Religion and law

Kerala conversion case: Hadiya should continue her education in Tamil Nadu, says Supreme Court

During the hearing in open court, Hadiya had said that she wanted freedom.

The Supreme Court on Monday began hearing Hadiya, a woman from Kerala whose conversion from Hinduism to Islam and marriage to a Muslim man led to a controversy and allegations of “love jihad”. The case is being heard in open court, Live Law reported.

The court on Monday ruled that Hadiya would pursue her education at the Sivraj Homoeopathic Medical College in Salem, Tamil Nadu, and that she would live at the college hostel for the entire duration of her course.

“I want freedom,” Hadiya had told the court ahead of its ruling. When asked if she wanted the Kerala government to fund her education, Hadiya replied that she would like her husband Shafin Jahan to bear the expenses of her studies.

Later, Jahan told journalists outside the court he was happy with the court’s order. “This is a victory as the Supreme Court set Hadiya free from illegal custody,” he said. “Setting her free was my aim”. He added he would seek legal advice on whether he could visit Salem to meet Hadiya.

Hadiya’s father Ashokan told reporters that he was happy as the court did not stay the High Court order annulling his daughter’s marriage to Jahan.

In a Facebook post, author Sara Joseph applauded Hadiya’s courage. “She utilised the best opportunity to open her mind,” Joseph wrote. “Love is stronger than death. Religious fanatics will never understand the power of love.”

Earlier in the day, Shyam Divan, Ashokan’s counsel, had appealed to the court to conduct an in-court trial instead. “There is a highly communally charged atmosphere [around this issue],” the lawyer told the court.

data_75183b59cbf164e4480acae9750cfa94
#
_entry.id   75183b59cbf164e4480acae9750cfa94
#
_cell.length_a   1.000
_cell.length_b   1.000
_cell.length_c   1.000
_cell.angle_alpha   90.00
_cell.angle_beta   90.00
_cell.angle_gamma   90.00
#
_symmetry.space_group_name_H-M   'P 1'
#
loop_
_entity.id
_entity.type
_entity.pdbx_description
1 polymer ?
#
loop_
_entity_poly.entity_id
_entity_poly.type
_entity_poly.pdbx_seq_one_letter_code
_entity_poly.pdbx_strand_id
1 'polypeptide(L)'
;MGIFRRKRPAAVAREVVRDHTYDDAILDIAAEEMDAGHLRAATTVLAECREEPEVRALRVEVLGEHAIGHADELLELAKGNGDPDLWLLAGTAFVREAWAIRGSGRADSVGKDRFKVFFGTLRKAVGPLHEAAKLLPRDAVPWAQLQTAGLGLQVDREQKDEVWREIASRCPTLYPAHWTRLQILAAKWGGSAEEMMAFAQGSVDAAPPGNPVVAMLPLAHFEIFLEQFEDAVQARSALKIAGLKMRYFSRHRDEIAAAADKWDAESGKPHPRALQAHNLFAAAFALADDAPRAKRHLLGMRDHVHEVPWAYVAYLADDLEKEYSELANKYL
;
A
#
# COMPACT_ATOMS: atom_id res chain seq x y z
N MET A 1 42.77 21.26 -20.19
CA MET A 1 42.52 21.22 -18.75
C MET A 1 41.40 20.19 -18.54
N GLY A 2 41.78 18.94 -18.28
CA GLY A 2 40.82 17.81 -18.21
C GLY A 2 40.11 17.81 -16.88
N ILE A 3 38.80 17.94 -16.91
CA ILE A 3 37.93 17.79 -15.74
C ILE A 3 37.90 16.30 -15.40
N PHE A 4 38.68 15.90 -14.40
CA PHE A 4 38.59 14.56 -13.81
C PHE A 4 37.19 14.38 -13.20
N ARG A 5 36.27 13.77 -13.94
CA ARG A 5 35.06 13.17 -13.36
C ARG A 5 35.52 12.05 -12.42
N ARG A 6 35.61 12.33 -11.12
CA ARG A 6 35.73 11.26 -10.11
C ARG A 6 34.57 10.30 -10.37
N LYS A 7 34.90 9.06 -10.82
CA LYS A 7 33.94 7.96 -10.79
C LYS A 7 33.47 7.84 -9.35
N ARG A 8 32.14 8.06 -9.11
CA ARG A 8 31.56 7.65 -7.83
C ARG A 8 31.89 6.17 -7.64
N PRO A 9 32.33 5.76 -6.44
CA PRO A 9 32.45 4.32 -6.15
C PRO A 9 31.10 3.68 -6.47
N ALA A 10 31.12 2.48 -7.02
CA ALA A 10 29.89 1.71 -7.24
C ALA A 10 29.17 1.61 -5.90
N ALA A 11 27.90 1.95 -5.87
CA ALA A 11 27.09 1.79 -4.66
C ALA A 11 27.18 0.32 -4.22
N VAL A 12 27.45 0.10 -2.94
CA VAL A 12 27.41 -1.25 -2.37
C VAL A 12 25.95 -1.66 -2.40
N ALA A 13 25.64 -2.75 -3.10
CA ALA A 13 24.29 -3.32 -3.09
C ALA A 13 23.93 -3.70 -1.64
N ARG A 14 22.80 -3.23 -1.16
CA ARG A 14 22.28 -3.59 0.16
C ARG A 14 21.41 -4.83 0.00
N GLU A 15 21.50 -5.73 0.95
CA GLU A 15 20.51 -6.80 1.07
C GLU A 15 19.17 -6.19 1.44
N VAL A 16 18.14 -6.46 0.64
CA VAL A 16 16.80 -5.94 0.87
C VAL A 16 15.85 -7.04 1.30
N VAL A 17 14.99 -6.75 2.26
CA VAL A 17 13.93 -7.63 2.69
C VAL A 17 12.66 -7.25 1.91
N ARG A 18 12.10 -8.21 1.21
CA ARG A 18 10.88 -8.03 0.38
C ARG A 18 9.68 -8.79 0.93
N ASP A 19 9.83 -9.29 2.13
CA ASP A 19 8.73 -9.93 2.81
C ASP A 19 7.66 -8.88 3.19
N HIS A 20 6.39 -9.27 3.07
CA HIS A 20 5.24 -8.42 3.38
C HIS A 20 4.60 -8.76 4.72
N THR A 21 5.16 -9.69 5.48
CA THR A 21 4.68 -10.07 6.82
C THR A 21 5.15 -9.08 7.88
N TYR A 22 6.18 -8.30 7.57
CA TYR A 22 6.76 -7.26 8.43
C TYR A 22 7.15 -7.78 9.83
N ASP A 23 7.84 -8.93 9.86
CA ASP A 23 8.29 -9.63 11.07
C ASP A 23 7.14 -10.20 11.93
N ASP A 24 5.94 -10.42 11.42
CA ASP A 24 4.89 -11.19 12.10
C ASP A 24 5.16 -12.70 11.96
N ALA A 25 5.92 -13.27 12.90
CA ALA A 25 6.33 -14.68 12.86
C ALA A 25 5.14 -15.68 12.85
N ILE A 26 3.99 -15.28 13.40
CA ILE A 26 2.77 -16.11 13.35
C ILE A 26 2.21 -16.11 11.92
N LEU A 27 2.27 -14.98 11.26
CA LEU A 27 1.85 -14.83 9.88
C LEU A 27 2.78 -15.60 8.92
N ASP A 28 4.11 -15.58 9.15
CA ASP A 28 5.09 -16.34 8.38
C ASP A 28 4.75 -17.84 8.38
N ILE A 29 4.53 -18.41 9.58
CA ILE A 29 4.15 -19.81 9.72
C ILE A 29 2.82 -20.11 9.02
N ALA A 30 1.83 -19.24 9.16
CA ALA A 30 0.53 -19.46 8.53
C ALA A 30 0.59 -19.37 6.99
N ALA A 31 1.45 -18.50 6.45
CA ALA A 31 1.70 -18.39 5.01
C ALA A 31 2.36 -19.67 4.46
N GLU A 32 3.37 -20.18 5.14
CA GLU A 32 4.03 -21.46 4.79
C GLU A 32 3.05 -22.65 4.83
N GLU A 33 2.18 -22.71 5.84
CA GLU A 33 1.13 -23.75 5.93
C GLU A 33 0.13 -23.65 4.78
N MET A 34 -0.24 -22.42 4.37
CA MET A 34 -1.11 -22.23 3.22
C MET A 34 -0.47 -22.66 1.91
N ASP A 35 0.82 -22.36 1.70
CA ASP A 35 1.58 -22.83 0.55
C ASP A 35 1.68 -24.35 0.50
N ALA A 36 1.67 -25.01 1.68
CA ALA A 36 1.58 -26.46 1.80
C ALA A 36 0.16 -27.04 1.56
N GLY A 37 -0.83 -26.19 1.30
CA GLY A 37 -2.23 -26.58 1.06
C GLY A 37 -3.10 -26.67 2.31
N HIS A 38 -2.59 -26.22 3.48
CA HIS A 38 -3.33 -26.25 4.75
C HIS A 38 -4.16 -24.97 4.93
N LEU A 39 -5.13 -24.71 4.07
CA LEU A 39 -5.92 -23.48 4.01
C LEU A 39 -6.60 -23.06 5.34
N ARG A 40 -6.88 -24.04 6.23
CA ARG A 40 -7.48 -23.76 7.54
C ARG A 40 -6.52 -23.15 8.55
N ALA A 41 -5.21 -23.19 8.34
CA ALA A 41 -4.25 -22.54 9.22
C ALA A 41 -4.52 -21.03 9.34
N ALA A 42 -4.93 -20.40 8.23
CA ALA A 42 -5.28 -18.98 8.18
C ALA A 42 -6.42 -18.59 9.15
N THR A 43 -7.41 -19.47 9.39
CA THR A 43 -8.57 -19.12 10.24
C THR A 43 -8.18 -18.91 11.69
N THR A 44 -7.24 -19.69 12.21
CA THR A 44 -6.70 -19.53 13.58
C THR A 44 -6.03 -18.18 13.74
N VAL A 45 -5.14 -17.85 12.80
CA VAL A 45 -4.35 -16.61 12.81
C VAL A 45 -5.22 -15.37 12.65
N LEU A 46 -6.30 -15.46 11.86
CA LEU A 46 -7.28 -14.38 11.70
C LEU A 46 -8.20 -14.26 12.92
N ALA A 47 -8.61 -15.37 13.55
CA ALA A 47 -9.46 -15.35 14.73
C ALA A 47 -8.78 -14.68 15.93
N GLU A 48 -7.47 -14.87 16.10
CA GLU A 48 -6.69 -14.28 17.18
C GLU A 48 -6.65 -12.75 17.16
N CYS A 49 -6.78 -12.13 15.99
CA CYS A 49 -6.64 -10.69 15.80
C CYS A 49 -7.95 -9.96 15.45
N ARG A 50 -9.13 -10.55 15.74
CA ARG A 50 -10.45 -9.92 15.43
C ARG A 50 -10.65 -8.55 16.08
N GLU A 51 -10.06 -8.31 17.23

The National Investigation Agency also submitted a 100-page report to the Supreme Court on the inquiry into the case, ANI reported. However Kapil Sibal, who is representing Hadiya’s husband Shafin Jahan in the case, told the bench that it should listen to what Hadiya has to say, instead of the NIA.

But Divan countered Sibal, saying that the Supreme Court should first examine the NIA report before allowing Hadiya to speak.

The court will hear the matter again in the third week of January.

The case

On Sunday, Ashokan told the Supreme Court through his counsel that no one must give relevance to Hadiya’s words as she is “highly indoctrinated and brainwashed” and must be rescued from the “mental kidnapping”.

Hadiya had reiterated on Saturday that she was not forced to convert to Islam and only wanted to be with her husband. Her husband Shafin Jahan had also filed a complaint claiming some people were trying to convert her back to Hinduism.

In August, Jahan had moved the Supreme Court against the Kerala High Court order that annulled their marriage and asked that Hadiya be sent to her parents. The Supreme Court had held that a woman’s consent as an adult is the most important aspect to consider in a case.

Hadiya’s father had approached the High Court after she converted to Islam and married Jahan in 2016. He had alleged that Muslim organisations planned to take her abroad and make her join the Islamic State group, and that Jahan was involved in terror activities.

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